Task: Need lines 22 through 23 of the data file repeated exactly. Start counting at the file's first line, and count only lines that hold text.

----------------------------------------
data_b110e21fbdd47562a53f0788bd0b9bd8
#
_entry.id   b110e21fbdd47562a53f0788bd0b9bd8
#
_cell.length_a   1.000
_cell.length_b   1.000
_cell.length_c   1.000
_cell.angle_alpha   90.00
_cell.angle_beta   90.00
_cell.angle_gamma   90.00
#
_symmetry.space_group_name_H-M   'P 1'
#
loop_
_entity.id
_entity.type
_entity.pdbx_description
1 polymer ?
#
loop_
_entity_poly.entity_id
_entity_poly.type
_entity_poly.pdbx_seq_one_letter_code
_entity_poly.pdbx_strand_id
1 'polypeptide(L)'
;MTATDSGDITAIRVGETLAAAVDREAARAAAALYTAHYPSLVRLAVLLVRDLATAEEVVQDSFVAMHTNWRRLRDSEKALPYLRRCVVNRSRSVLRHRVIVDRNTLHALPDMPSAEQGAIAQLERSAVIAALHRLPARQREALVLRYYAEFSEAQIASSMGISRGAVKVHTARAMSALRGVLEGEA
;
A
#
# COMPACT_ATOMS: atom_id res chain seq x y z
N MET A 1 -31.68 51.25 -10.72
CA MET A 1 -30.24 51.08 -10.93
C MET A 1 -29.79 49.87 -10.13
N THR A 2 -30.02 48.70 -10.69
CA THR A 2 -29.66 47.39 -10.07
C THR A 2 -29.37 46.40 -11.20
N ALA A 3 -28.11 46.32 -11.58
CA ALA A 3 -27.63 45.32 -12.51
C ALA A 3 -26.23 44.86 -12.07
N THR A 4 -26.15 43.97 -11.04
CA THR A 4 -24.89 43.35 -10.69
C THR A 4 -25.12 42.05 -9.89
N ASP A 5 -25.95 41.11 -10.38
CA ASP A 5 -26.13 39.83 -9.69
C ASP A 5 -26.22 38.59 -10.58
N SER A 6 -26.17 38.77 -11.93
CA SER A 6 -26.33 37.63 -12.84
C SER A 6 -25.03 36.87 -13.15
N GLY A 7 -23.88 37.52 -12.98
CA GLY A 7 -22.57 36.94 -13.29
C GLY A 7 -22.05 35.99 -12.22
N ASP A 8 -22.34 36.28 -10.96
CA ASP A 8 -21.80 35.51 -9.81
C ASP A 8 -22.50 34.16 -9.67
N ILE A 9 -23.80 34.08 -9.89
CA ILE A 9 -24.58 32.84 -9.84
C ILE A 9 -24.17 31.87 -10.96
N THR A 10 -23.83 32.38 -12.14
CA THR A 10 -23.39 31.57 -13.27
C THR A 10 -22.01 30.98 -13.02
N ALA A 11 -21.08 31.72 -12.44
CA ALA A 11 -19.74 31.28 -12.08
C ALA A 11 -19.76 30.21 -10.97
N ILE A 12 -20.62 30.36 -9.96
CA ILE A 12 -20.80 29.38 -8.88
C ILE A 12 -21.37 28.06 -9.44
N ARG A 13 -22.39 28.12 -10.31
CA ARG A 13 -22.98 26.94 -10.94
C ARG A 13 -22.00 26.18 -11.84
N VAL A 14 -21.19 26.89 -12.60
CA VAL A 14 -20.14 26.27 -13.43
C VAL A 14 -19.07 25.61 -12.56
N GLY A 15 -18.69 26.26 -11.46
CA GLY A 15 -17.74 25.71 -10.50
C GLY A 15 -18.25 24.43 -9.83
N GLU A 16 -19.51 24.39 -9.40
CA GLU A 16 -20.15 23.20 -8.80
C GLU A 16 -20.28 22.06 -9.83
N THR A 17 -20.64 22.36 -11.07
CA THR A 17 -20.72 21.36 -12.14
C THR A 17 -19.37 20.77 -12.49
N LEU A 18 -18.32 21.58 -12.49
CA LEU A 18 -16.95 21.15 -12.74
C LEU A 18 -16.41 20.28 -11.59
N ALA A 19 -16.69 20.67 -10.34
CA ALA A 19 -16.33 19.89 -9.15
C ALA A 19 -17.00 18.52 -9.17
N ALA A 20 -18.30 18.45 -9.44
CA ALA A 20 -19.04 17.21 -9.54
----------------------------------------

_entity_poly.type
_entity_poly.pdbx_seq_one_letter_code